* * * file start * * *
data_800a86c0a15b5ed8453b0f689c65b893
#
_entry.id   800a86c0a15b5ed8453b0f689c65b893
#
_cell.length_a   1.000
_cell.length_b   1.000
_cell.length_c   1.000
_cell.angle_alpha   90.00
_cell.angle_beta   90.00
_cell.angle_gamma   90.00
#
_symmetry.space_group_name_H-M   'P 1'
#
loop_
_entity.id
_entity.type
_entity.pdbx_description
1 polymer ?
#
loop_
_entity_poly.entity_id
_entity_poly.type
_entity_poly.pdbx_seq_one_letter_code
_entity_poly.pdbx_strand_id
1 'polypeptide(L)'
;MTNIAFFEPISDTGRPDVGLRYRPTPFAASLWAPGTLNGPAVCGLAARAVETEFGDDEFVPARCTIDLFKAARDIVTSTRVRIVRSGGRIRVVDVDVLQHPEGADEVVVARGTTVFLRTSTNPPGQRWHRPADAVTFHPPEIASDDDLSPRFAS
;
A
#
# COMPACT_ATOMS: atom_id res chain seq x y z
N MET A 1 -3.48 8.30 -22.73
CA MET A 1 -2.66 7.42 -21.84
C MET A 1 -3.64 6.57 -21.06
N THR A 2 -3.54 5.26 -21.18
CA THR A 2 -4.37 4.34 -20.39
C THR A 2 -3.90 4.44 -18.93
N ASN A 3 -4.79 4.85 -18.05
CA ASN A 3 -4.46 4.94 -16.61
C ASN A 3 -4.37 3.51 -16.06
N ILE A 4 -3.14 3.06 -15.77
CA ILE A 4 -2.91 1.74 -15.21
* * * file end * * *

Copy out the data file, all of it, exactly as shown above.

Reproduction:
data_800a86c0a15b5ed8453b0f689c65b893
#
_entry.id   800a86c0a15b5ed8453b0f689c65b893
#
_cell.length_a   1.000
_cell.length_b   1.000
_cell.length_c   1.000
_cell.angle_alpha   90.00
_cell.angle_beta   90.00
_cell.angle_gamma   90.00
#
_symmetry.space_group_name_H-M   'P 1'
#
loop_
_entity.id
_entity.type
_entity.pdbx_description
1 polymer ?
#
loop_
_entity_poly.entity_id
_entity_poly.type
_entity_poly.pdbx_seq_one_letter_code
_entity_poly.pdbx_strand_id
1 'polypeptide(L)'
;MTNIAFFEPISDTGRPDVGLRYRPTPFAASLWAPGTLNGPAVCGLAARAVETEFGDDEFVPARCTIDLFKAARDIVTSTRVRIVRSGGRIRVVDVDVLQHPEGADEVVVARGTTVFLRTSTNPPGQRWHRPADAVTFHPPEIASDDDLSPRFAS
;
A
#
# COMPACT_ATOMS: atom_id res chain seq x y z
N MET A 1 -3.48 8.30 -22.73
CA MET A 1 -2.66 7.42 -21.84
C MET A 1 -3.64 6.57 -21.06
N THR A 2 -3.54 5.26 -21.18
CA THR A 2 -4.37 4.34 -20.39
C THR A 2 -3.90 4.44 -18.93
N ASN A 3 -4.79 4.85 -18.05
CA ASN A 3 -4.46 4.94 -16.61
C ASN A 3 -4.37 3.51 -16.06
N ILE A 4 -3.14 3.06 -15.77
CA ILE A 4 -2.91 1.74 -15.21